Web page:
Instead, Stardust-NExT began sending the images in the order they were taken, starting with distant shots showing a small comet nucleus surrounded by the black of space.

The first six of those images were released shortly after they arrived from the spacecraft. They all look pretty much the same, so we’re showing only two of them with this story.

Comet Tempel 1

NASA's Stardust-NExT mission took this image of comet Tempel 1 at 8:35pm US PST (11:35pm US EST) on Feb 14, 2011, from a distance of approximately 2.28 thousand kilometres.

A press conference originally scheduled for 5:00am Sydney time Wednesday (Tuesday, 10:00am US PST or 1:00pm US EST) has been rescheduled for 8:00am Sydney time (Tuesday, 4:00m US EST). It is expected that the good images will be released during that conference.

You can watch the press conference live on NASA TV.

Adapted from information issued by NASA / JPL-Caltech / Cornell.

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Comet encounter today

Artist's concept of NASA's Stardust-NExT mission

Artist's concept of NASA's Stardust-NExT mission approaching comet Tempel 1.

AS OF TODAY, February 15 at 4:21am Sydney time (Feb 14, at 9:21am US PST or 12:21pm US EST), NASA’s Stardust-NExT mission spacecraft was within 402,336 kilometres of its quarry, comet Tempel 1, which it will fly by today.

The spacecraft is cutting the distance with the comet at a rate of about 10.9 kilometres per second (38,000 kph).

The flyby of Tempel 1 will give scientists an opportunity to look for changes on the comet’s surface since it was visited by NASA’s Deep Impact spacecraft in July 2005. Since then, Tempel 1 has completed one orbit of the Sun, and scientists are looking forward to discovering any differences in the comet.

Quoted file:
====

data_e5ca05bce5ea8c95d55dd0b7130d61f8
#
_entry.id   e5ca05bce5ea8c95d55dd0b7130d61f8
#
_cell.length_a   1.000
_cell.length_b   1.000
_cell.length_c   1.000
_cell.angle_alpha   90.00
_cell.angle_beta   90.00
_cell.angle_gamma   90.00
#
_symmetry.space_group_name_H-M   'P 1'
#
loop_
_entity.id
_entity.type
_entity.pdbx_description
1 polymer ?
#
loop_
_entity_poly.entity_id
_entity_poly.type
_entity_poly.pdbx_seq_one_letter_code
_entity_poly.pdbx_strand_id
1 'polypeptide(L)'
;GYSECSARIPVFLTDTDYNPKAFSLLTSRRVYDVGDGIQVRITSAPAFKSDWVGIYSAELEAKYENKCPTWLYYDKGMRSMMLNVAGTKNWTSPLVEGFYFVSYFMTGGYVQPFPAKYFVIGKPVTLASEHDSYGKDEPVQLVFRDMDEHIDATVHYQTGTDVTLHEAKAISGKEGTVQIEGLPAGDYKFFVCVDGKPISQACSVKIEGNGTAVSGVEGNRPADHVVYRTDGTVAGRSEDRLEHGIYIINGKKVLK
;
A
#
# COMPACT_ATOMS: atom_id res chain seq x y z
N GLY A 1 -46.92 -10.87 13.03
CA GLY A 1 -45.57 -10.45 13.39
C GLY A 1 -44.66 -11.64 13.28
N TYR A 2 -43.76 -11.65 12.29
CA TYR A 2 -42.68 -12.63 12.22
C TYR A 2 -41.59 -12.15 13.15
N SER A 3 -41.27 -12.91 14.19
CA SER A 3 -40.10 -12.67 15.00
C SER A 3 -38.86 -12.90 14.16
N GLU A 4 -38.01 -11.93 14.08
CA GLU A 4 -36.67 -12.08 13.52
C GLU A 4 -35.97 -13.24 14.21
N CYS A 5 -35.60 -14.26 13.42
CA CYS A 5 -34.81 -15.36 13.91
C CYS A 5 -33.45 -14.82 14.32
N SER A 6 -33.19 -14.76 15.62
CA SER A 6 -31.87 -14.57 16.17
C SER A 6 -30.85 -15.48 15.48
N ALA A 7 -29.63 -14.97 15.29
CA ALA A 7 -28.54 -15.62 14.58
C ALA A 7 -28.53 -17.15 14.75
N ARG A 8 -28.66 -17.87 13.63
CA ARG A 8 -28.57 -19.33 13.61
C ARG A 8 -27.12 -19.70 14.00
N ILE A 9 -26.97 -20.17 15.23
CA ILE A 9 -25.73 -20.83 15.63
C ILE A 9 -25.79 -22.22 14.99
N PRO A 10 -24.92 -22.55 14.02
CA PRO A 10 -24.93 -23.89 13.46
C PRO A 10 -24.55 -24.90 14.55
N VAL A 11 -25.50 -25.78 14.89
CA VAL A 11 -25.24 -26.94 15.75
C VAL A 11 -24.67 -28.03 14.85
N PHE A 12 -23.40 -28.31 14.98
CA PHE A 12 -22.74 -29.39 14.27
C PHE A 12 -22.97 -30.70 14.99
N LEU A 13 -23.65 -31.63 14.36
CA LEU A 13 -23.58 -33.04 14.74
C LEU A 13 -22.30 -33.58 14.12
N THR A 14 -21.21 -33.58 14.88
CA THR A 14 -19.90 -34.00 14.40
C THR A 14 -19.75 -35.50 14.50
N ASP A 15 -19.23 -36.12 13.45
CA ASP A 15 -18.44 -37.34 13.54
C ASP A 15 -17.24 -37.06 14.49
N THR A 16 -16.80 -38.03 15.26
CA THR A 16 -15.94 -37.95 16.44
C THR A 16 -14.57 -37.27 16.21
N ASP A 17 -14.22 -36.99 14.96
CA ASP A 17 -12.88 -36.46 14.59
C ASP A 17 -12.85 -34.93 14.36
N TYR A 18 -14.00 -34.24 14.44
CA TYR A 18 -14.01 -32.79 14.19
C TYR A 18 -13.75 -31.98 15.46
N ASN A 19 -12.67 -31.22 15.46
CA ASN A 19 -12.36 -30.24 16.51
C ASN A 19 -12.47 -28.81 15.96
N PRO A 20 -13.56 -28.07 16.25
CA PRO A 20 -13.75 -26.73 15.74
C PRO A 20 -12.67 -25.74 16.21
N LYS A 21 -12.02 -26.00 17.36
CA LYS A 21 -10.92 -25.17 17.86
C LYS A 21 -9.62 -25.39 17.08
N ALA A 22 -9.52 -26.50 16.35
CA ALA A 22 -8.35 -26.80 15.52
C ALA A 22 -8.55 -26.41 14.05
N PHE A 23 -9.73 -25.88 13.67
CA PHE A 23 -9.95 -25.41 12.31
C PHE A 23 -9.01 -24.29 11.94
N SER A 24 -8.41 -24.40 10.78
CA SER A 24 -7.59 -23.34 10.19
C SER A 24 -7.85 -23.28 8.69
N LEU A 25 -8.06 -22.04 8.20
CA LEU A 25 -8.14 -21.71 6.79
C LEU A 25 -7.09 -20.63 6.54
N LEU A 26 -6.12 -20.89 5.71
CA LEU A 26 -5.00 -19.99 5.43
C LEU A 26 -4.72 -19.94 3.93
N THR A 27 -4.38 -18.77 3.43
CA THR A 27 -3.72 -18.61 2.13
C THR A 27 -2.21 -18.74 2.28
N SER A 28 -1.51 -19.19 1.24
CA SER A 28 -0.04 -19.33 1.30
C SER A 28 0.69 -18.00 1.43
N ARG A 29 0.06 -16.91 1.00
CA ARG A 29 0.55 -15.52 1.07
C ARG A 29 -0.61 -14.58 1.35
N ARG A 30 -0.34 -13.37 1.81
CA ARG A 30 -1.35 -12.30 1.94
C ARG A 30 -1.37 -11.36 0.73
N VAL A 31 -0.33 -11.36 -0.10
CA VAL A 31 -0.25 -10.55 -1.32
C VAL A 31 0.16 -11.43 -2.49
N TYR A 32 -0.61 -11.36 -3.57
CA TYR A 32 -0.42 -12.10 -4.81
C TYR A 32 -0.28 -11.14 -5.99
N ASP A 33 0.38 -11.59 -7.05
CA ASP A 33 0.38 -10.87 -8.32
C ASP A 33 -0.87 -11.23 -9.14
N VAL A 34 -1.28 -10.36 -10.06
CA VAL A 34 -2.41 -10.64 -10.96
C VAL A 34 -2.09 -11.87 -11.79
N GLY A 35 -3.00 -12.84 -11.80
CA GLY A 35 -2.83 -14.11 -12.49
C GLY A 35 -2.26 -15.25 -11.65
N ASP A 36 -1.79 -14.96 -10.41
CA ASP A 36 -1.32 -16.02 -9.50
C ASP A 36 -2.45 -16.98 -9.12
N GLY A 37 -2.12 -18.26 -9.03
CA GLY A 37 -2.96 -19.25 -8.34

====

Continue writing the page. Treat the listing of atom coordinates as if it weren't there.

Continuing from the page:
The closest approach is expected tonight at approximately 3:40pm Sydney time (8:40pm US PST or 11:40pm US EST).

A brief encounter

During the encounter phase, the spacecraft will carry out many important milestones in short order and automatically, as the spacecraft is too far away to receive timely updates from Earth.

These milestones include turning the spacecraft to point its protective shields between it and the anticipated direction from which cometary particles would approach.

Another milestone will occur at about four minutes to closest approach, when the spacecraft will begin science imaging of the comet’s nucleus.

Composite image of comet Tempel 1

This composite image was taken by NASA's Stardust spacecraft 42 hours before its encounter with comet Tempel 1. It is the last image by the spacecraft's navigation camera before its encounter with the comet. The image is a composite of four, five-second exposures.

The nominal imaging sequence will run for about eight minutes. The spacecraft’s onboard memory is limited to 72 high-resolution images, so the imaging will be most closely spaced around the time of closest approach for best-resolution coverage of Tempel 1’s nucleus.

At the time of closest encounter, the spacecraft is expected to be approximately 200 kilometres from the comet’s nucleus.

The mission team expects to begin receiving images on the ground starting at around 7pm Sydney time (midnight US PST or 3:00am on Feb. 15 US EST). Transmission of each image will take about 15 minutes.